Democrats, Republicans and Independents All Support Major U.S. Role Fighting Ebola in West Africa, About Equally, to Protect Americans and to Save Lives
As the nation grapples with its first cases of Ebola transmitted in the U.S., a new Kaiser Family Foundation Tracking Poll finds that personal worry about Ebola is reasonably high, with 45% of the public saying they are worried that they or a family member will contract the disease. But most Americans (73%) say it is more likely that Ebola will be contained to a small number of cases in the U.S., compared to two in ten (22%) who say it is more likely there will be a widespread outbreak.
The survey, which was fielded after a Liberian man was diagnosed with Ebola in Dallas, and remained in the field after a nurse who helped care for him contracted the disease, finds most Americans say they trust local, state, and federal health authorities to contain the disease.
About three-quarters (73%) of the public say that if there were an Ebola case in their area, they would have “a great deal” or “a fair amount” of confidence in the U.S. Centers for Disease Control and Prevention (CDC) to contain Ebola and prevent its spread. Somewhat smaller shares say they have at least a fair amount of confidence in their local hospitals (64%) and in their state or local health department (62%).
Surveys usually find differences between Democrats and Republicans on measures of confidence in government, but these differences are less pronounced in this case. Democrats are somewhat more likely than Republicans and independents to express at least “a fair amount” of confidence in the CDC to prevent Ebola from spreading, although roughly seven in ten Republicans and independents report confidence as well. Confidence in local hospitals and health departments is similar across Republicans, Democrats, and independents.
The public is divided about whether the U.S. government is doing enough to fight Ebola in the U.S, with almost half (48%) saying the government IS doing enough, and a similar share (44%) saying the government is NOT doing enough. Republicans (56%), women (49%), and those with less than a college degree (47%) are more likely to say that the U.S. government is NOT doing enough.
U.S. Role Fighting the Epidemic in West Africa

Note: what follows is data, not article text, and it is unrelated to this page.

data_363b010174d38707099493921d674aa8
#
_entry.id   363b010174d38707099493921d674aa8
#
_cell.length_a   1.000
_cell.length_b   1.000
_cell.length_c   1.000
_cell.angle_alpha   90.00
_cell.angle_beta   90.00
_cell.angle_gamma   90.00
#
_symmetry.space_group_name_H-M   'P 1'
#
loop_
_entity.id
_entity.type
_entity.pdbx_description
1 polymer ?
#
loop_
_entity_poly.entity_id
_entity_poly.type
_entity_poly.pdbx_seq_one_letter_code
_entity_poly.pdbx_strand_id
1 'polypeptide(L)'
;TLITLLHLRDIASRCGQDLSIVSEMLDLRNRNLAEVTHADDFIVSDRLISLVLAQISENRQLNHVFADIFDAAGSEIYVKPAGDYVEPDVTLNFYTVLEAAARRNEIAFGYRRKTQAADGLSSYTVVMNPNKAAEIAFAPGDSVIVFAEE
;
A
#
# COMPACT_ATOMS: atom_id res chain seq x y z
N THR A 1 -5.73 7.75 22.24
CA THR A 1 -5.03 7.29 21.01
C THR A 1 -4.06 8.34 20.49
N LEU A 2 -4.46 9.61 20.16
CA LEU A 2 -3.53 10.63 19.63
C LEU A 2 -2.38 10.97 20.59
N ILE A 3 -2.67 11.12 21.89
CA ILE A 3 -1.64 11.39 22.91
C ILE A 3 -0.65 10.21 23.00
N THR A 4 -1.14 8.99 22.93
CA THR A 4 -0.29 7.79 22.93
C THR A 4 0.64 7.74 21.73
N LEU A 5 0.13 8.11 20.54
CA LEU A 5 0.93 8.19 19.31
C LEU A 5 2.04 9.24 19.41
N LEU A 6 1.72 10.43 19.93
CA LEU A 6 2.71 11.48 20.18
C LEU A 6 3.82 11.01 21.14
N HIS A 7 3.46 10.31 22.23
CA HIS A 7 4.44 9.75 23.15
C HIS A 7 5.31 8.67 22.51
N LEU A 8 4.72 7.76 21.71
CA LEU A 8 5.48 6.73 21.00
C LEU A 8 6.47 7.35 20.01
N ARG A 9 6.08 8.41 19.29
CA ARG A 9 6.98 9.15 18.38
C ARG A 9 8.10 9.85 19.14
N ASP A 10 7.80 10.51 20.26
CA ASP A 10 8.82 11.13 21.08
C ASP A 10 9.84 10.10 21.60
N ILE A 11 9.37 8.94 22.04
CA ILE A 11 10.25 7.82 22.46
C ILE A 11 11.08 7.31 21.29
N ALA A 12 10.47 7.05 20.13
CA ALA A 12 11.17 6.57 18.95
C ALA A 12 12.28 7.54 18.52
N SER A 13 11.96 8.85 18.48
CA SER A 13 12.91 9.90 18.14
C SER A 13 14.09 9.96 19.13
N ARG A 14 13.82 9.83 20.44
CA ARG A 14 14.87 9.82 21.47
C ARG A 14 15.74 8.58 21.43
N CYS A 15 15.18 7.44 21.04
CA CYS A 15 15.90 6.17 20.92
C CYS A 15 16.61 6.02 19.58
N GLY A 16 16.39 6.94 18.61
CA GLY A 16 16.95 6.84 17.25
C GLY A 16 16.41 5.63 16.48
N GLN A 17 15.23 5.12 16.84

When asked about the Ebola epidemic in West Africa, nearly two thirds of the public (65%) say the U.S. should play at least a major role in addressing it. This includes some (16%) who says the U.S. should play the leading role. The share who says the U.S. should take at least a major role in Africa is similar among Republicans (67%), independents (63%), and Democrats (71 %).
When asked the MOST important reason for the U.S. to contribute to these efforts, the top two are to protect the health of Americans (39%) and to save lives in the African countries affected (37%). Much smaller shares say the most important reason is to help ensure U.S. national security (10%), to improve the U.S. image around the world (5%), or to help protect the U.S. economy (4%).
The main way the public thinks the U.S. should help in West Africa is by providing medical supplies (93%), followed by investing more money in Ebola research (83%), sending medical personnel to train and assist doctors (81%), and providing financial aid (73%). Fewer, but still a majority, think that the United States should send troops and military personnel to help move supplies and set up treatment facilities (54%), which the U.S is already doing.
Public’s Knowledge about Ebola Transmission
Overall, about seven in ten (69%) say they followed news about the diagnosis of the first Ebola case in the U.S. “very” or “fairly” closely, according to the Kaiser Health News Index, a monthly look at the health policy issues the public is following in news, as well as their knowledge and views about those issues. Nearly as many report closely following the outbreak in West Africa (63%, similar to 62% last month). This makes the Ebola outbreak one of the most closely followed news stories of the year, comparable to the initial interest in the missing Malaysian airline flight and the protests in Ferguson, Missouri following the fatal police shooting of an unarmed black teenager.
The survey finds almost all adults (97%) know that a person can become infected with Ebola through direct contact with the blood or body fluids of a person who is sick with Ebola and showing symptoms. Majorities are also aware that a person cannot become infected through the air (66%) or by shaking hands with someone who has been exposed to Ebola but does not have symptoms (55%), although substantial shares either mistakenly believe Ebola can be transmitted in these ways or say they do not know.
However, fewer than four in ten (36%) know that a person must be showing Ebola symptoms to transmit the infection, while nearly half (48%) incorrectly believe that a person can transmit the disease before they are showing symptoms.
The latest tracking poll was designed and analyzed by public opinion researchers at the Kaiser Family Foundation and was conducted from October 8-14, 2014 among a nationally representative random digit dial telephone sample of 1,503 adults ages 18 and older. Interviews were conducted in English and Spanish by landline (751) and cell phone (752). The margin of sampling error is plus or minus 3 percentage points for the full sample. For results based on subgroups, the margin of sampling error may be higher.